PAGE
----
This website is no longer actively maintained
Some material and features may be unavailable

September 17, 2008
Northeast Asia’s interests heighten on Korean peninsula

North Korean leader Kim Jong-il is said to have fallen ill.

Lee Byong-chul is a citizen journalist for OhMyNews, based in Seoul.

Why Kim Jong-Il’s health remains the elephant in the room

Kim Jong-il, the North Korean leader, caught the greatest attention outside North Korea as he fell ill. He is apparently about to disappear but his country now appears to be immune to facts that the absence of his ‘absolute power’ can bring about a crisis from the very highest levels of the Kim regime. Apparently, the durability of the regime has been proved as strong as the grim-faced stepping goose soldiers on parade. The probability looks very low that North Korea, which is revving up the military first politics with much fanfare, will be unable to handle the shock of a leadership crisis. Improbable as it might seem, perhaps the most important thing for non-North Koreans to remember is: the regime can survive longer than they expect.

Designated as successor of the late Kim Il-sung in 1974, Kim Jong-il is likely to orchestrate the communist regime by seizing control of the military that shows endless loyalty toward himself, unless another grave stroke decisively weakens his leadership. Just as the crisis of North Korea can be developed into the tragedy in the region of Northeast Asia, so no countries surrounding the Korean peninsula — South Korea, the US, China, Japan and Russia — want to see North Korea collapsing suddenly, though some of them may hope to let it fail more slowly.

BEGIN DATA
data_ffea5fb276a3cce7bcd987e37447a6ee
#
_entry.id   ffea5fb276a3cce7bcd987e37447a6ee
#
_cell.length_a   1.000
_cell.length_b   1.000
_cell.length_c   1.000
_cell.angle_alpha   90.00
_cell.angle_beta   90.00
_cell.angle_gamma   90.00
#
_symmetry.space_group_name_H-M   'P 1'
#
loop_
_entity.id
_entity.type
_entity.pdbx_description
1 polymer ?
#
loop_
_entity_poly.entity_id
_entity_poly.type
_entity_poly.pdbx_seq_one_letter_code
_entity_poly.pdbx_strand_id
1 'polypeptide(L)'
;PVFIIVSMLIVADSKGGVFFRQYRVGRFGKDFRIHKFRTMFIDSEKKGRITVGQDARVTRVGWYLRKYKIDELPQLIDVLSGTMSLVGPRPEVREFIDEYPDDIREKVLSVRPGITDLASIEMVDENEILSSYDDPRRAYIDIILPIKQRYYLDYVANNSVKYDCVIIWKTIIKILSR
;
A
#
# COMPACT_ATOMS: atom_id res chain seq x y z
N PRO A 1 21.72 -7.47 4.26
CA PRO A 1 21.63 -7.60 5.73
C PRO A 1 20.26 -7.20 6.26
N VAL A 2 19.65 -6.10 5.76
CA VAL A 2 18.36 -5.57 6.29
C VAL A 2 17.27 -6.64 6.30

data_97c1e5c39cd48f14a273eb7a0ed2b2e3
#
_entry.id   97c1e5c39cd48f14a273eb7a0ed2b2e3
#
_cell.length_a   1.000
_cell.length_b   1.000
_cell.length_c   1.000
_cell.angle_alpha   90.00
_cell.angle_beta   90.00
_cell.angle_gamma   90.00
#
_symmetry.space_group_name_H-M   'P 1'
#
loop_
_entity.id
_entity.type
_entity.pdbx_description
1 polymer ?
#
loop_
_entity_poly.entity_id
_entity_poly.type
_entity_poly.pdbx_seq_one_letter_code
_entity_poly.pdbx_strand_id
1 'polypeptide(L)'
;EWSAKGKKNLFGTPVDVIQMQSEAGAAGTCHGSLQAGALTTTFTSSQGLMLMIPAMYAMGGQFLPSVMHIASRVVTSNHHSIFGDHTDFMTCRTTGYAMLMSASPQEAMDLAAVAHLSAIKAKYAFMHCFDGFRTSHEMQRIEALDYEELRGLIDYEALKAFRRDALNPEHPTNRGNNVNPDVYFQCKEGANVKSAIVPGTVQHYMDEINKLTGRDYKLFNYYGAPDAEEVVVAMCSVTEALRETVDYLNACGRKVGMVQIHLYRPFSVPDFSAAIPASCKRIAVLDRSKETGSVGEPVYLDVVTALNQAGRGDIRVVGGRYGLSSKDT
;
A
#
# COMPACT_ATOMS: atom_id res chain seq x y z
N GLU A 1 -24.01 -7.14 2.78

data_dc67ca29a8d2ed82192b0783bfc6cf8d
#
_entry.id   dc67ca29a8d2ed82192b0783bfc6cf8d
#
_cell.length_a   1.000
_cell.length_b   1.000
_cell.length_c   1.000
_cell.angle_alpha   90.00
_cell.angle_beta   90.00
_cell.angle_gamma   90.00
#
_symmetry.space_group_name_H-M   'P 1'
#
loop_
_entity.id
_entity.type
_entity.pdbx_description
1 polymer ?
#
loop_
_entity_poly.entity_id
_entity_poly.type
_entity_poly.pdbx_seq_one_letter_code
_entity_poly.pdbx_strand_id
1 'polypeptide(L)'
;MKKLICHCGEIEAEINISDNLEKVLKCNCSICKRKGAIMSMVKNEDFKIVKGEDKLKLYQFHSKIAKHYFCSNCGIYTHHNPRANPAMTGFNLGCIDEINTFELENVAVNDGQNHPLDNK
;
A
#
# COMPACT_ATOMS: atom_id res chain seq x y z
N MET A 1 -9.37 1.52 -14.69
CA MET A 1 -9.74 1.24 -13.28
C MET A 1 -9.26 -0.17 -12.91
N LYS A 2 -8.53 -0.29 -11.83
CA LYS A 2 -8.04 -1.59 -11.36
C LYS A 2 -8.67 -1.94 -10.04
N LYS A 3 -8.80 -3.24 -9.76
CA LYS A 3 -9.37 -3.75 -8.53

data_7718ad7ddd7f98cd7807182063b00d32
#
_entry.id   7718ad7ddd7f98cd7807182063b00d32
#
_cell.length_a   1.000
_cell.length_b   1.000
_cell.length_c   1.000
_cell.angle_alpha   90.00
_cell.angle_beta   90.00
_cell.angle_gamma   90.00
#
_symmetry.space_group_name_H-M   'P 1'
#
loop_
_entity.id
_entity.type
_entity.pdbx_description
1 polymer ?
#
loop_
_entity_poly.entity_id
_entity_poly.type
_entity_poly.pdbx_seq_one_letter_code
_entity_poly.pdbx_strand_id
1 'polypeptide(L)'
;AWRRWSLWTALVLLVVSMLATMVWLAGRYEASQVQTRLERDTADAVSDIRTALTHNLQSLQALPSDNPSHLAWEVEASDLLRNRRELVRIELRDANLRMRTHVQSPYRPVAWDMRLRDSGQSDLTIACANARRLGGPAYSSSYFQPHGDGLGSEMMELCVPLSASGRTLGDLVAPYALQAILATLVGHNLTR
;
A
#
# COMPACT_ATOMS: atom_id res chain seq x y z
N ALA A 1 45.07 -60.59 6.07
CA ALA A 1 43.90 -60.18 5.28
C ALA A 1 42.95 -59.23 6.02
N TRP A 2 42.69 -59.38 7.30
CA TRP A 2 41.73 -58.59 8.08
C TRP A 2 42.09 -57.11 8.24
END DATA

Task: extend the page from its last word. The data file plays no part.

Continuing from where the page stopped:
To read more, visit the original post.

The views expressed by contributing bloggers do not reflect the views of Worldfocus or its partners.

Photo courtesy of the Democratic People’s Republic of Korea.

bookmark    print

Facebook Twitter YouTube

Produced by Creative News Group LLC     ©2020 WNET.ORG     All rights reserved

Distributed by American Public Television